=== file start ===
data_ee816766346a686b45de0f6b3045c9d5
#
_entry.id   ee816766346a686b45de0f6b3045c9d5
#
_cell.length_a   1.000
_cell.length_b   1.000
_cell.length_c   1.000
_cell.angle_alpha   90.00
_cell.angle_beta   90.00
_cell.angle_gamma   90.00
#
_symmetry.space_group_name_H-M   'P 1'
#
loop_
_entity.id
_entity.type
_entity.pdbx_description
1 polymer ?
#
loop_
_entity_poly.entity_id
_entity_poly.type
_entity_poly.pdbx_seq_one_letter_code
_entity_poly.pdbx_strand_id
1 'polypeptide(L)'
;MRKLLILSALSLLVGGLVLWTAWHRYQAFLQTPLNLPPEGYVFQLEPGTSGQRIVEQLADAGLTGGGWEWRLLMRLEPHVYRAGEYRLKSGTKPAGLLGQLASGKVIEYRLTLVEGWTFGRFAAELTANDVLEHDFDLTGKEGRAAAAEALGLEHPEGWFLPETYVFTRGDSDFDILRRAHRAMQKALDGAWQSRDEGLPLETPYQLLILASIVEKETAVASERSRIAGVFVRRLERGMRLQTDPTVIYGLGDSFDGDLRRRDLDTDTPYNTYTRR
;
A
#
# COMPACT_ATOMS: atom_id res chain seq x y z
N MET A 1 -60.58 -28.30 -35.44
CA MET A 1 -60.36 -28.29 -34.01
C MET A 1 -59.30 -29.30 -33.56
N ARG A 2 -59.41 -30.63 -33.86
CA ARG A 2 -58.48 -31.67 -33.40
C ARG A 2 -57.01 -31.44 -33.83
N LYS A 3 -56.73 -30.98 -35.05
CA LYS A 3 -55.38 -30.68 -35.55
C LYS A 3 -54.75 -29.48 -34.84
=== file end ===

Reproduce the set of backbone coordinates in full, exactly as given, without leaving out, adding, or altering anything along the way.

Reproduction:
data_ee816766346a686b45de0f6b3045c9d5
#
_entry.id   ee816766346a686b45de0f6b3045c9d5
#
_cell.length_a   1.000
_cell.length_b   1.000
_cell.length_c   1.000
_cell.angle_alpha   90.00
_cell.angle_beta   90.00
_cell.angle_gamma   90.00
#
_symmetry.space_group_name_H-M   'P 1'
#
loop_
_entity.id
_entity.type
_entity.pdbx_description
1 polymer ?
#
loop_
_entity_poly.entity_id
_entity_poly.type
_entity_poly.pdbx_seq_one_letter_code
_entity_poly.pdbx_strand_id
1 'polypeptide(L)'
;MRKLLILSALSLLVGGLVLWTAWHRYQAFLQTPLNLPPEGYVFQLEPGTSGQRIVEQLADAGLTGGGWEWRLLMRLEPHVYRAGEYRLKSGTKPAGLLGQLASGKVIEYRLTLVEGWTFGRFAAELTANDVLEHDFDLTGKEGRAAAAEALGLEHPEGWFLPETYVFTRGDSDFDILRRAHRAMQKALDGAWQSRDEGLPLETPYQLLILASIVEKETAVASERSRIAGVFVRRLERGMRLQTDPTVIYGLGDSFDGDLRRRDLDTDTPYNTYTRR
;
A
#
# COMPACT_ATOMS: atom_id res chain seq x y z
N MET A 1 -60.58 -28.30 -35.44
CA MET A 1 -60.36 -28.29 -34.01
C MET A 1 -59.30 -29.30 -33.56
N ARG A 2 -59.41 -30.63 -33.86
CA ARG A 2 -58.48 -31.67 -33.40
C ARG A 2 -57.01 -31.44 -33.83
N LYS A 3 -56.73 -30.98 -35.05
CA LYS A 3 -55.38 -30.68 -35.55
C LYS A 3 -54.75 -29.48 -34.84